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Saturday, August 12, 2017

Celebrate the gifts of this hour

Celebrate the gifts of this hour
Time never stops moving, so take a few minutes to celebrate the things that make life feel full.

I don't know how old I was when I was first introduced to Henry David Thoreau's admonition "to live deep and suck out all the marrow of life," but it must have been fairly young because it stuck to me in the rudimentary way of childhood when you accept fully the premise of a thing, when you swallow it down wholesale and it becomes you.

As a result, I've spent my entire life in a state of mild anxiety, constantly aware of how poorly I am living up to the command to live deep. In fact, I waste whole days without sucking any marrow at all. I want to live a purposeful life, one that smacks of satisfaction and an assurance that God's plan guides it, but mostly, if I'm being honest, I'm just getting by.
Recently, I tore through all seven episodes of the latest Serial Productions podcast, S-Town, a serially broadcast radio program about a depressed horologist (clock repairer) living in a small backwater town in Alabama. 

Among his many obsessions, the horologist collects sundials. Sundials, he explains, all have mottos that are depressing in nature. A few examples prove this: "An hour passes slowly, but the years go by quickly"; "Look at my shadow and you will see your life"; and "All hours wound, the last one kills." My personal favorite, the one causing me pain as the sands in the hourglass of this summer furiously sink, reminds me of Thoreau: "Take the gifts of this hour."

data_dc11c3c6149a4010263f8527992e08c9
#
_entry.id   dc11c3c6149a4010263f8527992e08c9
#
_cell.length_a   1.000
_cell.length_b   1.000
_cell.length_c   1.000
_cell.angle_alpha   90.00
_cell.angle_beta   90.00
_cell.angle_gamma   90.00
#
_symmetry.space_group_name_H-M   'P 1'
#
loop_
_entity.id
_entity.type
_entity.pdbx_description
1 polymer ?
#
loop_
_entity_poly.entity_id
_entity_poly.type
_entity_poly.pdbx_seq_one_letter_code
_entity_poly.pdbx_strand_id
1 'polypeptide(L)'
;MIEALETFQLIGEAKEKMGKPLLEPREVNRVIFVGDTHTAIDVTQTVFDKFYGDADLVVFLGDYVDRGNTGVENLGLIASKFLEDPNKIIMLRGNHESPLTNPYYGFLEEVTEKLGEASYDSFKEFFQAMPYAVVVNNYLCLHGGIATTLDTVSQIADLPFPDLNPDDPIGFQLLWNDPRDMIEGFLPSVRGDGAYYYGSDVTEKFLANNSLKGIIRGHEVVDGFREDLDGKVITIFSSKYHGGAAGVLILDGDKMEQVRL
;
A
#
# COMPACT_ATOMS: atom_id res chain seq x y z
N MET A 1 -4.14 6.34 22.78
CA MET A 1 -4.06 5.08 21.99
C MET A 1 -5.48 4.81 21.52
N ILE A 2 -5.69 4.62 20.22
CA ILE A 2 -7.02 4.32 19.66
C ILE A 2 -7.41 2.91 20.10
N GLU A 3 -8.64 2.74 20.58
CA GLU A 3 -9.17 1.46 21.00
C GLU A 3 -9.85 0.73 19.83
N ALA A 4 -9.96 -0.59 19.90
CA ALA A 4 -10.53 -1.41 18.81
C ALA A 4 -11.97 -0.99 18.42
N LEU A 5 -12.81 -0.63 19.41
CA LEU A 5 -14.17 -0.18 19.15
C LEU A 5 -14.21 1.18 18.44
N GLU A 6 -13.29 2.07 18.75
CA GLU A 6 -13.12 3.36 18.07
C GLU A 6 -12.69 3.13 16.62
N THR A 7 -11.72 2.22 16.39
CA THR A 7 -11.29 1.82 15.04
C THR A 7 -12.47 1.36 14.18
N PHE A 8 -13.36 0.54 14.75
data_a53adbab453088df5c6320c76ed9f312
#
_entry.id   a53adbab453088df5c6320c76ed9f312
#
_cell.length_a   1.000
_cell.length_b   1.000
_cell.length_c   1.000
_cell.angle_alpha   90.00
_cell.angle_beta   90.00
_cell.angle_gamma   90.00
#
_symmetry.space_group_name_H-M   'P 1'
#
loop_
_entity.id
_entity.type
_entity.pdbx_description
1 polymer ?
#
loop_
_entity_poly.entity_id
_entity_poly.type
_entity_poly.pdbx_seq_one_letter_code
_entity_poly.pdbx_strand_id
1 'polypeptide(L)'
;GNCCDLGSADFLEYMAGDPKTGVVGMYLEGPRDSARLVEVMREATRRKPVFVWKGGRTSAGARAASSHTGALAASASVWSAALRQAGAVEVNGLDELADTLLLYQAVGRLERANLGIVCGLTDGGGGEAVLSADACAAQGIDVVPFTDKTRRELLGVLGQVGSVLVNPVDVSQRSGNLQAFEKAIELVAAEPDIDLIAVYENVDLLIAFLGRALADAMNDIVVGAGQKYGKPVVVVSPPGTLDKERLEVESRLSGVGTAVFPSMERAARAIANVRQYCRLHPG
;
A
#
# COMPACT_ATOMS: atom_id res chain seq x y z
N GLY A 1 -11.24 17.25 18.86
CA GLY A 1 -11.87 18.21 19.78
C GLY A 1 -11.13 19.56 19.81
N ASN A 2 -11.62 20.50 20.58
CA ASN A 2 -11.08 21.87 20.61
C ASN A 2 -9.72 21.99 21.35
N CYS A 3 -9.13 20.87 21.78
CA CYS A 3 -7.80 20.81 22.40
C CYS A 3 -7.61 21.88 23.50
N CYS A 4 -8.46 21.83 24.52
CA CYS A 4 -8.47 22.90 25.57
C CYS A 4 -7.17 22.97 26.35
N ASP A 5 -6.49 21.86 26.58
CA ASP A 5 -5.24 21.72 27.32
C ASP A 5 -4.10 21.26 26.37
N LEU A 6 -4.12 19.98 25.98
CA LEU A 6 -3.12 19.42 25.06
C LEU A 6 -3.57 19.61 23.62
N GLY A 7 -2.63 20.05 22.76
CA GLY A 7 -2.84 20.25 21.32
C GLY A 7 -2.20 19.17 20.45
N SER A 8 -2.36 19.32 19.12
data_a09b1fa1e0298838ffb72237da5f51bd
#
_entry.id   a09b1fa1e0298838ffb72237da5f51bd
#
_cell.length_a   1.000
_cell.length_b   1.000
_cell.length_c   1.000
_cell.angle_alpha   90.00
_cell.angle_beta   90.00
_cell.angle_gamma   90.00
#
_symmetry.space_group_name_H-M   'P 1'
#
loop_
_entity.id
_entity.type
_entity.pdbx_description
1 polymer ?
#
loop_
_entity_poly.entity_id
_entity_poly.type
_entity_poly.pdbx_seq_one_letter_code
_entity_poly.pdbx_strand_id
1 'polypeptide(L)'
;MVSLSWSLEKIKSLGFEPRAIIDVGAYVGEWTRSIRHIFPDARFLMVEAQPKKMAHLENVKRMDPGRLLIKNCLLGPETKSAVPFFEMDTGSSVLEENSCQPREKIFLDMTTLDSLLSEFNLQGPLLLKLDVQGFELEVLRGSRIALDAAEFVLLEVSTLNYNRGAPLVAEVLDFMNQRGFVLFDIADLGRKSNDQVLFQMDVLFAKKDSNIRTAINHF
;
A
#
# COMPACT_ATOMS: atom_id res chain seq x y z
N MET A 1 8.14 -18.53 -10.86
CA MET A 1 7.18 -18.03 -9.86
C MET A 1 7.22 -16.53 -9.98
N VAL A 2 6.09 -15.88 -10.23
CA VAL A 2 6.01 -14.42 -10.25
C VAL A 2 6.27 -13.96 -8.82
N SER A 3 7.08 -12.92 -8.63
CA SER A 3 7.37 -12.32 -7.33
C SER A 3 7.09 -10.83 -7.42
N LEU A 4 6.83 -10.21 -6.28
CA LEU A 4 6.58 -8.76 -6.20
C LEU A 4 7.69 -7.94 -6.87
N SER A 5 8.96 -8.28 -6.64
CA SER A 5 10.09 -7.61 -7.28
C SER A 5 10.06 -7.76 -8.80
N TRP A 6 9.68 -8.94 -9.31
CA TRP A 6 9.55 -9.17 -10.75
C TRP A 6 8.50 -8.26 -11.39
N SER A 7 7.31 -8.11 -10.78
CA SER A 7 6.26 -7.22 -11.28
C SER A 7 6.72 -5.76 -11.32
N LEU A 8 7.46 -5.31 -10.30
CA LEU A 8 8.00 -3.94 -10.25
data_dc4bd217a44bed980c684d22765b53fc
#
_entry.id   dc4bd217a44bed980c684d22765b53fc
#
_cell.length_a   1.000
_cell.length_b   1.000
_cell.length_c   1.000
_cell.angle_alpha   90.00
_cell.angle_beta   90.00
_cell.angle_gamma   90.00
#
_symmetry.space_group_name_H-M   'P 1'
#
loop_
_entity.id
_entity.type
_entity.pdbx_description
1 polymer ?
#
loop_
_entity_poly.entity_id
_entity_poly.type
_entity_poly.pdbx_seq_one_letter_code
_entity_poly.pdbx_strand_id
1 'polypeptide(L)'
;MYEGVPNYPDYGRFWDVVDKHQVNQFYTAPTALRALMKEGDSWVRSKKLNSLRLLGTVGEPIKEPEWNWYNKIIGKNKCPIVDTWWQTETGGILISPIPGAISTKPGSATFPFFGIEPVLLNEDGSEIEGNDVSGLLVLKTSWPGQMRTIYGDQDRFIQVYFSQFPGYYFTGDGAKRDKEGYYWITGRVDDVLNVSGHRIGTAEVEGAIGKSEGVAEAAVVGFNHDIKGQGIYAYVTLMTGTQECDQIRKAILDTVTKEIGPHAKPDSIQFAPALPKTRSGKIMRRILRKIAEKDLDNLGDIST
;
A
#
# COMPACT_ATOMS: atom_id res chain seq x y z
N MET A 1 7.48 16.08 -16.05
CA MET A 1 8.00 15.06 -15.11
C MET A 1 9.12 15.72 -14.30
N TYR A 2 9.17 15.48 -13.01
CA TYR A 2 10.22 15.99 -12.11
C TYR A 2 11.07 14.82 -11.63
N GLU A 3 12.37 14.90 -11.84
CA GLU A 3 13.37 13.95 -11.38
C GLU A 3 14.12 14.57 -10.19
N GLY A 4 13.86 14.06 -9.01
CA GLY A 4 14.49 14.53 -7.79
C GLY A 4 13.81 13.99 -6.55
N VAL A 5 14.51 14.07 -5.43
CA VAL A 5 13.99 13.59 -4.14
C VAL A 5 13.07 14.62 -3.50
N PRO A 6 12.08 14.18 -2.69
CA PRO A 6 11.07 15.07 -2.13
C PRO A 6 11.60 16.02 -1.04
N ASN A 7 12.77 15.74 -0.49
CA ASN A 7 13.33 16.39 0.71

I don't know what it is about summer that makes time feel more precious, but it cuts me to the bone more than any other season. Maybe it's because the majority of my family's birthdays are in the summer, mine included, making the marking of time more acute. Or maybe it's because summer is falsely sold as a languorous and time-lush season and yet it never is. Or maybe it's because I have three children with tan necks and freckled arms who slap their sprinkler-soaked clothes just inside the door before rushing off to the next delicious activity of our popsicle-dense summer life. Whatever the reason, summer's speedy and temporary nature is painful for me and trying to suck the marrow from it or "take the gifts of this hour" only makes it go by more quickly.

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